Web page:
2) Negotiate like a boss

If you’re a tennis nut like me, you would probably love to play 4-5 times a week, but I’d be in the doghouse pretty quickly if I did this!

To state the obvious, you have to compromise your love for tennis with the needs of your family.

My wife is (fairly) understanding about my hobby, but I make sure if I have 2 hours to myself playing tennis at the weekend, it’s only fair if she has some time to herself as well.

And when you have children to look after, it may well mean sacrificing other aspects of your social life in order to fit things around playing tennis.

For example, if I’m playing on a Saturday morning, and my friends invite me out on a Friday evening, should my wife look after my daughter for all this time, especially as she works during the week as well?

It’s hardly fair, so you need to show a willingness to compromise to make sure you fulfill your parent duties as well as playing tennis.

There are some weeks when I just can’t play tennis at all…and I have to accept that.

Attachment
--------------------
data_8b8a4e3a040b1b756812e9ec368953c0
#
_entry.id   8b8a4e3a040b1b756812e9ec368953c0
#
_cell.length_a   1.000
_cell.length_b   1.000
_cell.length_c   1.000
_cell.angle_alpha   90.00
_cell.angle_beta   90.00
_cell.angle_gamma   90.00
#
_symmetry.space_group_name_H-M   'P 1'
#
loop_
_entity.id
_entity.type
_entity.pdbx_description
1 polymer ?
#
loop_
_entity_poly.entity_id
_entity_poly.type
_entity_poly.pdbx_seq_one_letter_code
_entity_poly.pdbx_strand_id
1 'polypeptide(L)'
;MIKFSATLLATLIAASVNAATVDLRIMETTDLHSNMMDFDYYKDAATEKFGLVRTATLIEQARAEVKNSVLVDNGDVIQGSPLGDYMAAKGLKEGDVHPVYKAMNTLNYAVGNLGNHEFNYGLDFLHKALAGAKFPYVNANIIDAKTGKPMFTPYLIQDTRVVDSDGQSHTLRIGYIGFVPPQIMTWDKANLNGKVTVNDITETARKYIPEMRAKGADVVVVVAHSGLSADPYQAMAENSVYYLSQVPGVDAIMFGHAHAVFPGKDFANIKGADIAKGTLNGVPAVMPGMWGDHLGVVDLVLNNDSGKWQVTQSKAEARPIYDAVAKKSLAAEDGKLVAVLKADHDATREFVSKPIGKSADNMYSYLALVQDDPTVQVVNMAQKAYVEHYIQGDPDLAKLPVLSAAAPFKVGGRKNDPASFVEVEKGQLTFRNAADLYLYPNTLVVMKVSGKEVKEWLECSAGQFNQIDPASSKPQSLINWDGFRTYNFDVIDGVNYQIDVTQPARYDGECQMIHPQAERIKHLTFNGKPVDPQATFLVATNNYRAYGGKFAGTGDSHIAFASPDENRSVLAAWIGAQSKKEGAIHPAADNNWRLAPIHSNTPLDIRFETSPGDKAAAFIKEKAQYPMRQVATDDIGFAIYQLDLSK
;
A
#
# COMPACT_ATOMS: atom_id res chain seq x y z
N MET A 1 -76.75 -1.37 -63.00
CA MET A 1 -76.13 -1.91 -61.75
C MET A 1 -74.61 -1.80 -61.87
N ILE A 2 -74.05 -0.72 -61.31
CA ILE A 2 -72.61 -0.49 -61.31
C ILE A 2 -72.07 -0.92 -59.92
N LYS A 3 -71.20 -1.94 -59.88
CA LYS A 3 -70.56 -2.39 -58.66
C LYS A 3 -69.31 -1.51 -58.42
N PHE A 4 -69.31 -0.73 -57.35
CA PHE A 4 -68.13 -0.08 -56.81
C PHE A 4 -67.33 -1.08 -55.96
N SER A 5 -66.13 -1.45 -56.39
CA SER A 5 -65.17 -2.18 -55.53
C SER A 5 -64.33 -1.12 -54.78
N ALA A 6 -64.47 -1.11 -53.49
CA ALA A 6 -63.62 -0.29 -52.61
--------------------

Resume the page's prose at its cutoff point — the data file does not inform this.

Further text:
3) Get some sleep and eat well

Tiredness and fatigue are a killer, especially when you have a baby screaming all hours of the night.

Fortunately, I didn’t start playing tennis until my daughter had turned 1 so it was a little easier, but if you have a newborn baby…well, good luck, you’ll need it.

Looking back, I think even if you’re the most avid tennis fan, be prepared to place your love for the game to one side for a few months if you have a baby on the scene.

Juggling work and a newborn is very demanding.

That being said, I still think it’s important for your wellbeing, and health to get on the court when you can, for the social aspect alone.

Overall, if you want to be on top of your game when you’re playing tennis, you need to start eating the right food and getting enough sleep. Easier said than done I know, and I still go to bed too late, as I have work emails to deal with and I need to help my daughter go to bed.

But with the right diet and sufficient rest your concentration and energy levels will be better when you play tennis.


I hope you found some of these points useful. I plan to keep improving at my tennis as much as I can over the next few years and enter more tournaments in both singles and doubles.

Hopefully my daughter will take up the sport which would be great, but she may well pursue other interests.


Graham Scott runs the website Dad Racquet, a blog which makes a little ‘noise’ about tennis and parenting.